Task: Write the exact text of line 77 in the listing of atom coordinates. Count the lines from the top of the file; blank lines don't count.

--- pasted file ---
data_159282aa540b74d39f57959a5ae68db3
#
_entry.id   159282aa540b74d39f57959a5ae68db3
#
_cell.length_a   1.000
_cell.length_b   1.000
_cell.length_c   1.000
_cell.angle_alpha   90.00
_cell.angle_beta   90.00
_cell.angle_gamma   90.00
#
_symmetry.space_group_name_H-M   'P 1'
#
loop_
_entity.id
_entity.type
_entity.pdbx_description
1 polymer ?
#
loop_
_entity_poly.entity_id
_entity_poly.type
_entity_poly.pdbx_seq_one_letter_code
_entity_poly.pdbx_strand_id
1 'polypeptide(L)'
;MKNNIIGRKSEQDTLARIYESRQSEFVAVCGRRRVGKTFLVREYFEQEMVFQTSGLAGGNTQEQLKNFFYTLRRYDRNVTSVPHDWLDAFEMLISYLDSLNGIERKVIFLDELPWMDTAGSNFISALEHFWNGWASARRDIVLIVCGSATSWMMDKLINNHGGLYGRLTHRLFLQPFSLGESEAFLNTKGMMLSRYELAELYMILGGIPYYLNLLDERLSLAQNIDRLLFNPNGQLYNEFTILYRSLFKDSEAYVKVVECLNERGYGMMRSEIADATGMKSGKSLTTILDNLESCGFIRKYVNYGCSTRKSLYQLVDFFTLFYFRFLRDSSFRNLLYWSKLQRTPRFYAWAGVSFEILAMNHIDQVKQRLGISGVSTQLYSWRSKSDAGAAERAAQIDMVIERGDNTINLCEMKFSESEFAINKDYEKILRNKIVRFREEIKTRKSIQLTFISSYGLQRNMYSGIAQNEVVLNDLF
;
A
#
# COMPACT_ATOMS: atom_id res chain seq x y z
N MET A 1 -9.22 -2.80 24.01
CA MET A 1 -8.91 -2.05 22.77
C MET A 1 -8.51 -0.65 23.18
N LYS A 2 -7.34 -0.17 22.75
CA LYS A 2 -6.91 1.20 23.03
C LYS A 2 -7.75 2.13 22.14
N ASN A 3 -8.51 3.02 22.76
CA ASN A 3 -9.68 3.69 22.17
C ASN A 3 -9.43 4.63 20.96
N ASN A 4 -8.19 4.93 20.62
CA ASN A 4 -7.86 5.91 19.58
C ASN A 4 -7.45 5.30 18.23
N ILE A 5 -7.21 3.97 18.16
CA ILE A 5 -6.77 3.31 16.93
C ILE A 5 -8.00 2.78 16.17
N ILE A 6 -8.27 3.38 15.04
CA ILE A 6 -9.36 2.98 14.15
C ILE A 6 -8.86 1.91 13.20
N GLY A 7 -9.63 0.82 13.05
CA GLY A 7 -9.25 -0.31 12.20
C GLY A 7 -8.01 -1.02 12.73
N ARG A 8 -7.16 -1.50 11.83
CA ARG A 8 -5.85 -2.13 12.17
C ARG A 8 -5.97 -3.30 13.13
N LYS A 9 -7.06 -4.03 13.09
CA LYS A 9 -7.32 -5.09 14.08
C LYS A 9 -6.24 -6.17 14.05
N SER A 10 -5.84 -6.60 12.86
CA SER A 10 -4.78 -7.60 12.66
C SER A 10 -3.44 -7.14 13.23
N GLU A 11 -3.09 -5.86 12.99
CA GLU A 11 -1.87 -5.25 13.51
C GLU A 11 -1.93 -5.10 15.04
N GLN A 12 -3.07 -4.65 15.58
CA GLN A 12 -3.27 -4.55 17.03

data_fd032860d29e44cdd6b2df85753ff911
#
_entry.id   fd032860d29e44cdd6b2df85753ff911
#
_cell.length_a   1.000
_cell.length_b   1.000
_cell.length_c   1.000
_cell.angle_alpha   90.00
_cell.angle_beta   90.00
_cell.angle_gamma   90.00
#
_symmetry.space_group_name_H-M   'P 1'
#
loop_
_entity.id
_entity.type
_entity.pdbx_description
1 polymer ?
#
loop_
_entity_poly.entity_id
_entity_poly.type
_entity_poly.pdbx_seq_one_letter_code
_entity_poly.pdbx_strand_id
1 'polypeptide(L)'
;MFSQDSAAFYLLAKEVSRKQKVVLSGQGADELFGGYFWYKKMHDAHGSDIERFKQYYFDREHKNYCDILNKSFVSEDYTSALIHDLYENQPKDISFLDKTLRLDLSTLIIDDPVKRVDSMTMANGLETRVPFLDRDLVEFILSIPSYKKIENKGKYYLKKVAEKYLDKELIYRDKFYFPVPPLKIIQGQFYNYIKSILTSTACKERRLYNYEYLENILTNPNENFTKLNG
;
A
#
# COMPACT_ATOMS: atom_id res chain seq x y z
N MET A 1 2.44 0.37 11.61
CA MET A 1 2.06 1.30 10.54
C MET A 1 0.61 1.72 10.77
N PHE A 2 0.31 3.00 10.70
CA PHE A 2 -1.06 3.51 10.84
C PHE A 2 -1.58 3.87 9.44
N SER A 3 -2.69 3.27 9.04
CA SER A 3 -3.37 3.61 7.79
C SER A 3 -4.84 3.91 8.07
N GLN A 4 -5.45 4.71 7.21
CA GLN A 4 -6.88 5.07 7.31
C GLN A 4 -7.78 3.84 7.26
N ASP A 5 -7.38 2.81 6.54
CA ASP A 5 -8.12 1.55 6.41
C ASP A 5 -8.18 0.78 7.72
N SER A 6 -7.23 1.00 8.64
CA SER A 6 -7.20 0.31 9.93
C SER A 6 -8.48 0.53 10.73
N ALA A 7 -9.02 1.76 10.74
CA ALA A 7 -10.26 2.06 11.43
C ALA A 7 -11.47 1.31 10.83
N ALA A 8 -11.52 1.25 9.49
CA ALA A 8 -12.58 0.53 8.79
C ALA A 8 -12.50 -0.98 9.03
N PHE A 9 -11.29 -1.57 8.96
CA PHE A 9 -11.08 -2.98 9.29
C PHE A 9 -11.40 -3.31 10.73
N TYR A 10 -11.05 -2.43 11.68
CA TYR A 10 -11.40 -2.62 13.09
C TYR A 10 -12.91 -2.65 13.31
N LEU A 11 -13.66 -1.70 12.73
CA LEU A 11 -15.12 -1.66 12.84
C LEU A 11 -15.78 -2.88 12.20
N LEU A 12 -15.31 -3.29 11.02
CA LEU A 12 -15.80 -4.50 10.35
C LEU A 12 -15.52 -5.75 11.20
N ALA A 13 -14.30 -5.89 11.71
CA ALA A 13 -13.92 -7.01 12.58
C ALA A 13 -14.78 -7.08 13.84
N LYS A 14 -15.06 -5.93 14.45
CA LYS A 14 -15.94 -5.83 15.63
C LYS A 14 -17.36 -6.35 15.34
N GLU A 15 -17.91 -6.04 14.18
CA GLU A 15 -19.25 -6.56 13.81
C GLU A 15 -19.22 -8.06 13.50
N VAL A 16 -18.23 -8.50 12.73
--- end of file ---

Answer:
_symmetry.space_group_name_H-M   'P 1'